Where do the kinds of jobs that will grow the economy come from? Can the federal government simply create them through more spending? We are about to find out — yet again.
More than $16 billion of investors’ money evaporated in Ponzi schemes in 2009, according to the Associated Press. Although the names Bernie Madoff and Allen Stanford were in the headlines in 2009, many other Ponzi schemes were uncovered as the economy declined, making continued payouts to investors impossible.
GMAC Financial Services, the former financial arm of General Motors, is set to receive yet more federal bailout funds as the year draws to a close. According to a Reuters report, GMAC will get roughly $3.5 billion in additional federal government money to help cover losses on the mortgage market. Mortgage-related assets, considered the key to GMAC’s return to profitability, comprise roughly a third of GMAC’s total $178 billion balance sheet.
Little noticed (so far) by the American public, a Christmas Eve announcement by the Obama administration to expand the amount of bailout monies available to ailing mortgage giants Fannie Mae and Freddie Mac is already stirring controversy among Capitol Hill lawmakers sick of fueling the bailout gravy train at the expense of an increasingly restive voter base.
The prime architect of the Federal Reserve was German immigrant Paul Warburg. Arriving in America in 1902 with brother Max, he married into the family controlling Kuhn, Loeb and Company, America’s prime international banking firm. By 1907, he was earning $500,000 annually, an enormously generous salary at a time when there was no income tax and inflation had not begun eroding the value of the dollar.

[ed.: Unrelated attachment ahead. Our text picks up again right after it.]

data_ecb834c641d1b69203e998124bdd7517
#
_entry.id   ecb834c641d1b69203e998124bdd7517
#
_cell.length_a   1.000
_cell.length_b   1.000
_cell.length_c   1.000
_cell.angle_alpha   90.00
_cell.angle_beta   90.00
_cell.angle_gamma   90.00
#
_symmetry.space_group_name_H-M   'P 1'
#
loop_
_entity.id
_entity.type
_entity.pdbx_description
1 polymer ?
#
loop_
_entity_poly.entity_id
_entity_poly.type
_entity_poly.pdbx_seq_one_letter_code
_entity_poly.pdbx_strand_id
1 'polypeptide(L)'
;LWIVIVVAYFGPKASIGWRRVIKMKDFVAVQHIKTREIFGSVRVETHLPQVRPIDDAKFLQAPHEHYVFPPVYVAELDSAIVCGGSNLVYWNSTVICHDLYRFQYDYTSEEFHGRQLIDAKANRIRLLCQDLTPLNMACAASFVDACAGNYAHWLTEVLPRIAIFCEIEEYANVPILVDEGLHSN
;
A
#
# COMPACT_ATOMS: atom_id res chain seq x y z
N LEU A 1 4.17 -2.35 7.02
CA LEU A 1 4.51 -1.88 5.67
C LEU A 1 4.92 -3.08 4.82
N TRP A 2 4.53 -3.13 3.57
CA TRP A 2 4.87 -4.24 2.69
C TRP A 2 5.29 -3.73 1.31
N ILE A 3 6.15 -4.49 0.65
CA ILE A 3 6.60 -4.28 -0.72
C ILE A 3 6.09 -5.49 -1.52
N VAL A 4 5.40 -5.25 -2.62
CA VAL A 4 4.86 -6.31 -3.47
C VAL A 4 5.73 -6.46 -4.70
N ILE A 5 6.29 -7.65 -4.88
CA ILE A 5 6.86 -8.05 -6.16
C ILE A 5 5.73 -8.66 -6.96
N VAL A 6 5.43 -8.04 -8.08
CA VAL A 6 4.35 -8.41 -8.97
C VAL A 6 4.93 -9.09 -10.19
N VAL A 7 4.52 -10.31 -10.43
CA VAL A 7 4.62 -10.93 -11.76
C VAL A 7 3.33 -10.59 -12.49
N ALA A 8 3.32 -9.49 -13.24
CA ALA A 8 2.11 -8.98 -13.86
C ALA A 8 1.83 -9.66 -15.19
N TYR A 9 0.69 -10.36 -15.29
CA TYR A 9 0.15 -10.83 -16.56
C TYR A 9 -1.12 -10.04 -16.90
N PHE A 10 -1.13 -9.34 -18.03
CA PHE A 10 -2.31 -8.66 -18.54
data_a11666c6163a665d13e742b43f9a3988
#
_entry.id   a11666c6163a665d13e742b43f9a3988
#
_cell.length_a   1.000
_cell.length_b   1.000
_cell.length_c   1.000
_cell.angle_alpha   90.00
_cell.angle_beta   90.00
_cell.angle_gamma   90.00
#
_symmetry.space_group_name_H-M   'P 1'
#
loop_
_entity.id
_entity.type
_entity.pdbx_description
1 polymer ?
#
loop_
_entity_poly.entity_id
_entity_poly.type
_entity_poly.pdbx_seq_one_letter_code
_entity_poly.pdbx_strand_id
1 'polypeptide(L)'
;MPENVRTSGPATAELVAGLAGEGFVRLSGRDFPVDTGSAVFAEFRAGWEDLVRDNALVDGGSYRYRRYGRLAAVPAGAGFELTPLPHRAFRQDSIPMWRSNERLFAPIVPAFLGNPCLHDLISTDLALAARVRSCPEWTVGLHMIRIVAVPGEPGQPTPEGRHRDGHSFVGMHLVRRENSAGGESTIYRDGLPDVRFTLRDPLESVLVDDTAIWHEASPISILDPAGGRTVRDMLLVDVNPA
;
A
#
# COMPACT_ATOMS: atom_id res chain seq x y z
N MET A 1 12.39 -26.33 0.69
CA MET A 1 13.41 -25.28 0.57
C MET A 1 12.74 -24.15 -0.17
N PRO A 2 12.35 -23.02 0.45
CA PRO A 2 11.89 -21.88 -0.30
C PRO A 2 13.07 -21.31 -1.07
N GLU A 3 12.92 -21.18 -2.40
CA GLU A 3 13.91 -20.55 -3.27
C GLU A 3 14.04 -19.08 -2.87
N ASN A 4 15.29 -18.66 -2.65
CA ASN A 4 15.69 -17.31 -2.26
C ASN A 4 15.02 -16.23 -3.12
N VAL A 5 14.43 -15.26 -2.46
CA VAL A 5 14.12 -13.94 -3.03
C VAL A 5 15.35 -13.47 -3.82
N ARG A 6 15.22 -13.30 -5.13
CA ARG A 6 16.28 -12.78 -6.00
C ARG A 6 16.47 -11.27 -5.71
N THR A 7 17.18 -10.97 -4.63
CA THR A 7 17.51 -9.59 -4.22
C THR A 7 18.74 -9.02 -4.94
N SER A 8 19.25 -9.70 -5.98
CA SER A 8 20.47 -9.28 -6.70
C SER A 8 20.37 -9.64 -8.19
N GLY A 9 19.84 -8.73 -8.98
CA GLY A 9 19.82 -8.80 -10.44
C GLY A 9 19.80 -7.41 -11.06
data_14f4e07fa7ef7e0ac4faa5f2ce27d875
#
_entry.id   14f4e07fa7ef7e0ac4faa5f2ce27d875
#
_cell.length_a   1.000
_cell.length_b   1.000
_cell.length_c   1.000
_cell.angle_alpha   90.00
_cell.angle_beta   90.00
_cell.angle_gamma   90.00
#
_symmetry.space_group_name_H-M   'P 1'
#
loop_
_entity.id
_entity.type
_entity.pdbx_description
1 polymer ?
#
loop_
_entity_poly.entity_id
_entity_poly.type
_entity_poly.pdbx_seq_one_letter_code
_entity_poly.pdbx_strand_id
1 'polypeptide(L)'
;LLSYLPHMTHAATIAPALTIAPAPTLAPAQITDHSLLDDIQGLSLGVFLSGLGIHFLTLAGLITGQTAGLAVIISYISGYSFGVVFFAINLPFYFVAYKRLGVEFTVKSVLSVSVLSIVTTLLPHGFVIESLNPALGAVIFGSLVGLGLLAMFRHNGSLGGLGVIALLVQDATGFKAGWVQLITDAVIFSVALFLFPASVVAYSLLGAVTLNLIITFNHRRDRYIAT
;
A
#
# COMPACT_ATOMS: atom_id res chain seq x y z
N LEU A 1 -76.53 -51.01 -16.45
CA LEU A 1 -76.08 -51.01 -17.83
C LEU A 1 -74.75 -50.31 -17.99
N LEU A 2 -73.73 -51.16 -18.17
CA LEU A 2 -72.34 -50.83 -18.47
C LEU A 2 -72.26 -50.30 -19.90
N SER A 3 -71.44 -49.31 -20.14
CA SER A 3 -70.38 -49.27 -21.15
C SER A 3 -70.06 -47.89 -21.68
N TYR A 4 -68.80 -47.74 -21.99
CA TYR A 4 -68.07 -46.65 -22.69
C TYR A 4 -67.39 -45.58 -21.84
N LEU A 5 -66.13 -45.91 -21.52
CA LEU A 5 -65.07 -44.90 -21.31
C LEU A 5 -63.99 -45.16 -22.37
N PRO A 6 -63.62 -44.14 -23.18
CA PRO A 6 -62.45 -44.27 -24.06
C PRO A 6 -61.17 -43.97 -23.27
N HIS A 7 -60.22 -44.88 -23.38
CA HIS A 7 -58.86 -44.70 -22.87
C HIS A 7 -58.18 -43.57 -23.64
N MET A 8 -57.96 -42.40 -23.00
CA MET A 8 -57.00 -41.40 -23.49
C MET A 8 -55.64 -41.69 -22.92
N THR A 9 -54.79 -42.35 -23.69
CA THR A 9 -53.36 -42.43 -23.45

When MSNBC headlined the report that existing home sales surged by 7.4 percent in November (according to the National Association of Realtors), it suggested that such an improvement boosted “recovery hopes.” Others jumped on the recovery bandwagon, including Treasury Secretary Timothy Geithner, and former Vice Chairman of the Federal Reserve Board Alan Blinder.
Transportation Secretary Ray LaHood announced on December 21 that beginning this spring the federal government is going to impose hefty fines on airlines that keep passengers stranded on the tarmac without food, water, or letting them get off the plane. LaHood called this “President Obama's Passenger Bill of Rights.”
Ford Motor Company disclosed on December 21 that it is offering to buy out 41,000 United Auto Workers (UAW) union members with early retirement deals as the company attempts to reduce payroll costs and return to profitability by 2011.
Chinese officials have once again publicly stated their intention to buy less U.S. Treasury debt, according to the December 18 Shanghai Daily newspaper. "The U.S. current account deficit is falling as residents' savings increase, so its trade turnover is falling, which means the US is supplying fewer dollars to the rest of the world," Zhu Min, deputy governor of the People's Bank of China, said. "The world does not have so much money to buy more U.S. Treasuries."